Brown, the former Pittsburg State standout (185 receptions, 3387 yards, 34 touchdowns in 34 games) was selected by the Cardinals in the third round of the 2014 NFL draft and has been a fixture on their wide receiver depth chart ever since. Though he was generally the third or even fourth option in the passing attack behind future Hall of Famer Larry Fitzgerald, now-departed Michael Floyd, and stud David Johnson, Brown had been able to carve out a substantial role on one of the higher-volume passing offenses in the league. Brown delivered in a career-best 65 receptions for 1005 yards and 7 touchdowns in 2015. There was a lot of hype entering the 2016 season, as Brown was being selected as the WR30 in Dynasty League Football’s August 2016 ADP. Unfortunately, Brown was diagnosed with the sickle-cell trait which limited his ability to perform at a high level throughout 2016. Following the season it was revealed that he had a cyst on the base of his spine which also contributed to a lack of energy and ability. His play suffered, and he was only able to snag 29 receptions for 517 yards and 2 touchdowns.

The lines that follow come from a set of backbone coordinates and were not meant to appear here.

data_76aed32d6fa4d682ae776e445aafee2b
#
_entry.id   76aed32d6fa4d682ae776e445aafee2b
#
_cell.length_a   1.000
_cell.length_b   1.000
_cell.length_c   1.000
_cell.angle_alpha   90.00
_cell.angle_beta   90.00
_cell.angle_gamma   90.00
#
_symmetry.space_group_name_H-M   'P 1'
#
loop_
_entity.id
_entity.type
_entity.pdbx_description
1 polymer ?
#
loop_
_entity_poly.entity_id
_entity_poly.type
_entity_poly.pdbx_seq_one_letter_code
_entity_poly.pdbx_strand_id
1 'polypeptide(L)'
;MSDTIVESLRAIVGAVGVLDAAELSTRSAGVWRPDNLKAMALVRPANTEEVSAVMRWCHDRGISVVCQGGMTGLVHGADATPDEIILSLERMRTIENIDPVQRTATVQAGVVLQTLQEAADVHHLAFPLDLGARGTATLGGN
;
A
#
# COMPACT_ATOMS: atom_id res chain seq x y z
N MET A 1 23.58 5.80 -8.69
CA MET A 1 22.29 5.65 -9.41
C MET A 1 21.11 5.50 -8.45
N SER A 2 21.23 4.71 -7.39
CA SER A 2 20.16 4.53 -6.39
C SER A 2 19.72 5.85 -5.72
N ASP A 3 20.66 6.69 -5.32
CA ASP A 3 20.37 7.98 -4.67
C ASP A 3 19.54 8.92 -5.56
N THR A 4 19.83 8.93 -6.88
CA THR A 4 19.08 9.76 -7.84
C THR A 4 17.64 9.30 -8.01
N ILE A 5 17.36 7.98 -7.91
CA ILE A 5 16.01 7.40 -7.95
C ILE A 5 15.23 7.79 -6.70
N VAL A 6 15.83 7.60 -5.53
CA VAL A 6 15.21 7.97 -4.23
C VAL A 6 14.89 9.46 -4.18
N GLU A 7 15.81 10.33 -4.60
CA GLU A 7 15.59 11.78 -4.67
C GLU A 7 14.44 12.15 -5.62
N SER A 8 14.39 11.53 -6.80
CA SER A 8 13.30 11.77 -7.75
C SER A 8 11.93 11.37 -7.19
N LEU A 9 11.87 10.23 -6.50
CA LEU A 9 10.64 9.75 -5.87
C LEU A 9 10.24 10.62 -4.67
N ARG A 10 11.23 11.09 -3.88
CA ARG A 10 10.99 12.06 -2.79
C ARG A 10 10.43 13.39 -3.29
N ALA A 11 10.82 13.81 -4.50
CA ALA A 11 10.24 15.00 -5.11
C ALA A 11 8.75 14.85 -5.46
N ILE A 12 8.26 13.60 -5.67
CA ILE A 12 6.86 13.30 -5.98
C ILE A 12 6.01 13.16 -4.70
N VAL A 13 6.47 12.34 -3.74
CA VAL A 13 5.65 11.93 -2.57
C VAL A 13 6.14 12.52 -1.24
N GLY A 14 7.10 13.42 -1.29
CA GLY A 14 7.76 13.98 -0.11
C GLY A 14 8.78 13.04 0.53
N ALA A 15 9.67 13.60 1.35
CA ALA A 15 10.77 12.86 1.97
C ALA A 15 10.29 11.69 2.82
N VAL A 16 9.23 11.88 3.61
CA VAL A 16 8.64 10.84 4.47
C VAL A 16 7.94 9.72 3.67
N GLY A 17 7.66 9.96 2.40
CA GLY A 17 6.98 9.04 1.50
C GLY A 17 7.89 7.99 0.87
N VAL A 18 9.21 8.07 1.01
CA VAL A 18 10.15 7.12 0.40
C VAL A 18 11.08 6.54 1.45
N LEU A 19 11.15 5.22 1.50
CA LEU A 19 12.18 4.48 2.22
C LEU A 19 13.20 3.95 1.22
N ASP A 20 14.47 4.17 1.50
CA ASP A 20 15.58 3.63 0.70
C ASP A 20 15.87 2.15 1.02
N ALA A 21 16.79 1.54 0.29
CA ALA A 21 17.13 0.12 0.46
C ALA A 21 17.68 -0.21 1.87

This offseason has been very positive one for Brown. He has managed to get his sickle-cell disease under control, had the energy-sapping cyst surgically removed, and engaged in offseason activities without any lingering effects from his notoriously troublesome hamstrings. Scout and coaching reports have gushed over Brown’s performances and conditioning, as he seems to have regained the form that made him a fantasy darling only two short seasons ago. Veteran Fitzgerald is poised to retire following the season, while Brown is set to become a free agent. It would make complete sense to scale back Fitzgerald’s role while force-feeding Brown the ball to see what his value to the team will be going forward. Playing for a new contract, Brown has all the motivation required to capitalize on an expanded role and set himself up for a big payday with an outstanding performance as the focal point of the Cardinals’ passing attack. Look for Brown to creep into the WR1 conversation over the course of this season.